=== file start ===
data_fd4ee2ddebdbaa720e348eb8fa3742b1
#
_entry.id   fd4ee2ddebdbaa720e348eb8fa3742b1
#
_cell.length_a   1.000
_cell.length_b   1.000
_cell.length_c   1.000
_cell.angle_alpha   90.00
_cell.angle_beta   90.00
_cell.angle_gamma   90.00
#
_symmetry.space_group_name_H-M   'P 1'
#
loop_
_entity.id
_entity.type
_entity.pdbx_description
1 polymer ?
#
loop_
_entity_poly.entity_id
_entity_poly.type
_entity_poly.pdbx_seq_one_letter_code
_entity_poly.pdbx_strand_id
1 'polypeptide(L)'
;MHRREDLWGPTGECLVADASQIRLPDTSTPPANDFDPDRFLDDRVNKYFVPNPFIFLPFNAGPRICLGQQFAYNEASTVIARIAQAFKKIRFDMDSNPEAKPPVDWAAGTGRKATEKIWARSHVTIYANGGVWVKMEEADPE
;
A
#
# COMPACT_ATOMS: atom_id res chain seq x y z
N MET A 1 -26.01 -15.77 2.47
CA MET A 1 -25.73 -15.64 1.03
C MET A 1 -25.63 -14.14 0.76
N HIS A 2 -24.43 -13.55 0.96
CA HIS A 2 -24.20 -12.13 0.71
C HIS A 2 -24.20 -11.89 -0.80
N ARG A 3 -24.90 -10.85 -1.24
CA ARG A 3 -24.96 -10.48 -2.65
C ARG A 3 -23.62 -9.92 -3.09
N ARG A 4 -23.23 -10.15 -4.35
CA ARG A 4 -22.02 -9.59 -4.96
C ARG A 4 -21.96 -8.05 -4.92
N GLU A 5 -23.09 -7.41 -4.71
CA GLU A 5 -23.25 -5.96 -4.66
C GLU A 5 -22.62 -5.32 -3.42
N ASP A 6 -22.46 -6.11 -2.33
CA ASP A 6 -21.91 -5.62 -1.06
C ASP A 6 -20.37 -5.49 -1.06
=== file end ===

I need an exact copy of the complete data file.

data_fd4ee2ddebdbaa720e348eb8fa3742b1
#
_entry.id   fd4ee2ddebdbaa720e348eb8fa3742b1
#
_cell.length_a   1.000
_cell.length_b   1.000
_cell.length_c   1.000
_cell.angle_alpha   90.00
_cell.angle_beta   90.00
_cell.angle_gamma   90.00
#
_symmetry.space_group_name_H-M   'P 1'
#
loop_
_entity.id
_entity.type
_entity.pdbx_description
1 polymer ?
#
loop_
_entity_poly.entity_id
_entity_poly.type
_entity_poly.pdbx_seq_one_letter_code
_entity_poly.pdbx_strand_id
1 'polypeptide(L)'
;MHRREDLWGPTGECLVADASQIRLPDTSTPPANDFDPDRFLDDRVNKYFVPNPFIFLPFNAGPRICLGQQFAYNEASTVIARIAQAFKKIRFDMDSNPEAKPPVDWAAGTGRKATEKIWARSHVTIYANGGVWVKMEEADPE
;
A
#
# COMPACT_ATOMS: atom_id res chain seq x y z
N MET A 1 -26.01 -15.77 2.47
CA MET A 1 -25.73 -15.64 1.03
C MET A 1 -25.63 -14.14 0.76
N HIS A 2 -24.43 -13.55 0.96
CA HIS A 2 -24.20 -12.13 0.71
C HIS A 2 -24.20 -11.89 -0.80
N ARG A 3 -24.90 -10.85 -1.24
CA ARG A 3 -24.96 -10.48 -2.65
C ARG A 3 -23.62 -9.92 -3.09
N ARG A 4 -23.23 -10.15 -4.35
CA ARG A 4 -22.02 -9.59 -4.96
C ARG A 4 -21.96 -8.05 -4.92
N GLU A 5 -23.09 -7.41 -4.71
CA GLU A 5 -23.25 -5.96 -4.66
C GLU A 5 -22.62 -5.32 -3.42
N ASP A 6 -22.46 -6.11 -2.33
CA ASP A 6 -21.91 -5.62 -1.06
C ASP A 6 -20.37 -5.49 -1.06